There are different forms of multi-parish ministry, and the churches here on Sunday were being reminded about the pattern which exists for the priest we help support in Zimbabwe (whose seventy-fifth birthday it was). He has nine churches scattered across a wide District serving subsistence farmers who are the poorest of the poor in the most unpromising situations. His latest letter tells of using a donkey cart to reach the closest and using buses (followed by a walk of several kilometres off the main road) to reach those furthest away. They had forty-two candidates at their latest Confirmation.
I wasn’t there, but instead playing a Rural Dean’s role authorising a new volunteer Parish Lay Minister in Cleethorpes. There I fell back on the diocese of Derby’s old formulation that ministry is not what ordained people do and are helped by lay people but it is what baptised people do and are helped by ordained people. I didn’t this time fall back on my habitual reminder that this is worked out in the often large churches like the ones we are linked to in Zimbabwe which expect to be self sufficient most of the time and look to the visiting priests to add value in advice, care, word and sacrament.
Bishop Alan’s comment on my last post (that the incumbent’s skill is no longer like performing well from sheet music but now more like improvising well as in jazz) reminds me that our Bishops point out that the key skill incumbents here need is the ability to deal with the complexity to which this all gives rise; this is simply not something called for by the basic labour of being a priest in a single parish or in a small group of parishes or even as a visiting priest for scattered self sufficient parishes.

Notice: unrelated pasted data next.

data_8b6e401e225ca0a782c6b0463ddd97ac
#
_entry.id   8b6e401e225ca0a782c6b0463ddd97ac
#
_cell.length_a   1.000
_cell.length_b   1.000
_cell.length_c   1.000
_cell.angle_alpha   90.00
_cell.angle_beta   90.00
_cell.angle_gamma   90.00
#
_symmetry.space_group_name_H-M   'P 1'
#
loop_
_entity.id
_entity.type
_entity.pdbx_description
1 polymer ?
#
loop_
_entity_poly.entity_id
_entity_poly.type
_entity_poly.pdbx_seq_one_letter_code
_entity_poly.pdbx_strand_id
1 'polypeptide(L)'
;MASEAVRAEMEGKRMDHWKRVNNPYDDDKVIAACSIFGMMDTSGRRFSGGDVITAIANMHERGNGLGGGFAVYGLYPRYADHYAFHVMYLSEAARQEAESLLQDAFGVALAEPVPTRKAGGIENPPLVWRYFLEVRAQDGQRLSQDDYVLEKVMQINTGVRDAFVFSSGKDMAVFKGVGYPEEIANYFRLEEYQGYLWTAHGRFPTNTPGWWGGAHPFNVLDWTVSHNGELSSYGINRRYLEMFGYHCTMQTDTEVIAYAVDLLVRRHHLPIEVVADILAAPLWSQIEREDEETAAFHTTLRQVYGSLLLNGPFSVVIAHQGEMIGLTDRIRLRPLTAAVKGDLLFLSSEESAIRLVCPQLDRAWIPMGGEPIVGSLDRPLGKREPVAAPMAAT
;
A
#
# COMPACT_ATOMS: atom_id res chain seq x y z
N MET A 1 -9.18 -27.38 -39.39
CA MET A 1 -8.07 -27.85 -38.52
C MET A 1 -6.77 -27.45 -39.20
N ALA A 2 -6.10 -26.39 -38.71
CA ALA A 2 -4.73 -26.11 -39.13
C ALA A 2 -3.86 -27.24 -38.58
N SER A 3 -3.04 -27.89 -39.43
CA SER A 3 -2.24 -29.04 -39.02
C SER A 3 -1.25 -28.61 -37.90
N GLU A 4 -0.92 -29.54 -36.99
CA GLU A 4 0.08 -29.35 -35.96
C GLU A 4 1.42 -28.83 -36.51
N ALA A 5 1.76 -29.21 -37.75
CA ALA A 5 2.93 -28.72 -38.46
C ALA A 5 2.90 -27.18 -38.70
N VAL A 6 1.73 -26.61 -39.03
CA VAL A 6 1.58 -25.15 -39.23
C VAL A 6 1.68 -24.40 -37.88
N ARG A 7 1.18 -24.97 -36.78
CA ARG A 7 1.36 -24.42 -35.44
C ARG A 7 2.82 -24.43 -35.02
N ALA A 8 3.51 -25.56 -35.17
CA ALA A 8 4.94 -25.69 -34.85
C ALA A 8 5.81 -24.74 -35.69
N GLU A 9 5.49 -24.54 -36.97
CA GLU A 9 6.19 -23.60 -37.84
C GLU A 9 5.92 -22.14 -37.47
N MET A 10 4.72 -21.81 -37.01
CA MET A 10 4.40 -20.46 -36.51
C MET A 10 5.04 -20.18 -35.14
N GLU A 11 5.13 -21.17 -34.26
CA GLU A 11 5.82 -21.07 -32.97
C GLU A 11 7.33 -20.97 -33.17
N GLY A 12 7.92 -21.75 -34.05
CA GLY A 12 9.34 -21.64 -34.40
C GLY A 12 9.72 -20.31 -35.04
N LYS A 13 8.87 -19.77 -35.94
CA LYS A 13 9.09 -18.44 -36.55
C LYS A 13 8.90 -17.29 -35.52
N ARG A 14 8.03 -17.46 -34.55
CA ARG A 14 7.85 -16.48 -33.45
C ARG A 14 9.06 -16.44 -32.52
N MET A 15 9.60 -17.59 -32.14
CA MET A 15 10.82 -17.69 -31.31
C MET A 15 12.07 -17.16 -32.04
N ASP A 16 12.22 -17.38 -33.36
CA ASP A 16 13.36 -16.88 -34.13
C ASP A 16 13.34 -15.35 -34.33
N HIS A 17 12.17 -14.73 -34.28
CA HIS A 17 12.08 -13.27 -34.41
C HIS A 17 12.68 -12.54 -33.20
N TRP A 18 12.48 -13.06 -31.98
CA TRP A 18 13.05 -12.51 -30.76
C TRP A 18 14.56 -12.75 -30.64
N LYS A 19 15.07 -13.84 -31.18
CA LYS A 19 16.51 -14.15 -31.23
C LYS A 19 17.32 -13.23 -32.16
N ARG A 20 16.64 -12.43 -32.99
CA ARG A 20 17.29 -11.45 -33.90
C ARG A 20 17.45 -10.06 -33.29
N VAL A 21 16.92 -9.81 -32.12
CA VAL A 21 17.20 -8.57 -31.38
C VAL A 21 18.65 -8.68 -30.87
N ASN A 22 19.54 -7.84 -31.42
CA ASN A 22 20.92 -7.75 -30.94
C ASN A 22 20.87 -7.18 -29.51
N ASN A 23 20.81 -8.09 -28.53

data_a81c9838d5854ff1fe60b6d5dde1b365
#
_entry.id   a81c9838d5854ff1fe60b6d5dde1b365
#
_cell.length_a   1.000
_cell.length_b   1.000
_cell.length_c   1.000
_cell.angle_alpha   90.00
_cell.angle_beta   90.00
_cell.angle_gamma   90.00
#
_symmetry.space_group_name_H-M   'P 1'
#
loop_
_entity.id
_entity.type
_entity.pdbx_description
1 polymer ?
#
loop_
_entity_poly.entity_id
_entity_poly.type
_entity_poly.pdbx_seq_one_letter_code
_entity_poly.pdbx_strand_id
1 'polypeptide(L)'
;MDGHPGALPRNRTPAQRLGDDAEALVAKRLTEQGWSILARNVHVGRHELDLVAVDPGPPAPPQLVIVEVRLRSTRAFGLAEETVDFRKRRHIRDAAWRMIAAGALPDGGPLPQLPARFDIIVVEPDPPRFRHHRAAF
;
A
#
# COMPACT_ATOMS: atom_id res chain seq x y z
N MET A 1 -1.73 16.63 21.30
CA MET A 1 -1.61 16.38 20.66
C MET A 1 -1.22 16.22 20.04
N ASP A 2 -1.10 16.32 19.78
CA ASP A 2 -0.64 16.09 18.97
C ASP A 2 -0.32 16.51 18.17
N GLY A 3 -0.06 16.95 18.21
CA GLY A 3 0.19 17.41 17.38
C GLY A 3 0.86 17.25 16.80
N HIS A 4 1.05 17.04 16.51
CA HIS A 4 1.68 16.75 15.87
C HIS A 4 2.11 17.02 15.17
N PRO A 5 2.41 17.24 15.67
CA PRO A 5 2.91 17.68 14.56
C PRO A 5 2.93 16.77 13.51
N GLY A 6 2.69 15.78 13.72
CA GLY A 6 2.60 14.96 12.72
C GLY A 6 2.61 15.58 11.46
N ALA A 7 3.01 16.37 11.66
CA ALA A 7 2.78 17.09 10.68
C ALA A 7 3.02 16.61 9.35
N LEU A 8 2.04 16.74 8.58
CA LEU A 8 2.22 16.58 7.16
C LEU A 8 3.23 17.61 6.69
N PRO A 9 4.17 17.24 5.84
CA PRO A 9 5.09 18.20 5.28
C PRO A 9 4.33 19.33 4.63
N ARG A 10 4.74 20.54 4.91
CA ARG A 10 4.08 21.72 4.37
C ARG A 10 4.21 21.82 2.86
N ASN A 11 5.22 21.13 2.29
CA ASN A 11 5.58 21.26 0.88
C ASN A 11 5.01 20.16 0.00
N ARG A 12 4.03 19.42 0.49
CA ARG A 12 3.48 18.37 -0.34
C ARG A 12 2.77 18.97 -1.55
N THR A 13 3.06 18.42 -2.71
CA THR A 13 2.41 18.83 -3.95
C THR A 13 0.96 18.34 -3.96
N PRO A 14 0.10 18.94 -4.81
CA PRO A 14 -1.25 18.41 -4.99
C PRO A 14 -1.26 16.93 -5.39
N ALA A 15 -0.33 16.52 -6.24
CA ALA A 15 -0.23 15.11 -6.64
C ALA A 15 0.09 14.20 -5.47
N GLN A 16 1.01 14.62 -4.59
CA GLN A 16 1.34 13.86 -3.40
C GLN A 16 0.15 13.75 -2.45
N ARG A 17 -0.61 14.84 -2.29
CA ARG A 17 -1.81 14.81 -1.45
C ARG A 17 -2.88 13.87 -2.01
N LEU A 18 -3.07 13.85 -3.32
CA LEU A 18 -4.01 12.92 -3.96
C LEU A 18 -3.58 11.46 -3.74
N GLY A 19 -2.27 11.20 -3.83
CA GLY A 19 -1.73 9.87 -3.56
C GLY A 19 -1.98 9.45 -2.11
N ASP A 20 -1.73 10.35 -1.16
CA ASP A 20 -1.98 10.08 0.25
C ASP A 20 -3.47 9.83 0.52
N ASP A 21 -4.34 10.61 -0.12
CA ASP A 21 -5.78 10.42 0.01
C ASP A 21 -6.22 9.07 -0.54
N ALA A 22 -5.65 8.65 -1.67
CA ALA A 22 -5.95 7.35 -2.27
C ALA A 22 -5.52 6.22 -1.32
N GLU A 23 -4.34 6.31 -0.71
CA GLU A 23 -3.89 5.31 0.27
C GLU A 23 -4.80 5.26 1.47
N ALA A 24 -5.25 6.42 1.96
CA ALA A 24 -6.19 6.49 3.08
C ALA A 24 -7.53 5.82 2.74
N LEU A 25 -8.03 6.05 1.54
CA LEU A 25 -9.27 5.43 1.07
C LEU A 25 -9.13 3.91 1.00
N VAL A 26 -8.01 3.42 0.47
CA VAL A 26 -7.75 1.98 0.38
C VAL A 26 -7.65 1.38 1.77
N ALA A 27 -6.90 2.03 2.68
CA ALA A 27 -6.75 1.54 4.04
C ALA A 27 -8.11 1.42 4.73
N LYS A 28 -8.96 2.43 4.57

The Principal at Cuddesdon had emphasised the 'labour' of parish ministry (the value of which it is difficult to explain to outsiders) in contrast to 'work' and 'action' (in which the unappreciated priest might seek more visble achievement; 'show me a priest in his 50s and I'll show you a building project'). The training incumbent who made a presentation about work in the neighbouring multi-parish benefice spoke of protecting the deacon there from too many parishes and in particular from the one which is most challenging. I can see genuine wisdom in aspects of these thoughts and approaches, but I don't think my basic discomfort was simply having just turned 50 and finding it hard to juggle all the visible developments and projects in which I'm engaged.
I’m also grateful for and fascinated by the Principal of St Stephen’s House comment (which is that senior inspectors of theological colleges may still be expecting the best practice of their own day); I’m certainly aware of the way in which league tables and inspection regimes can skew the lives of schools and colleges.
The picture from the church at Iffley was taken on my way to Cuddesdon.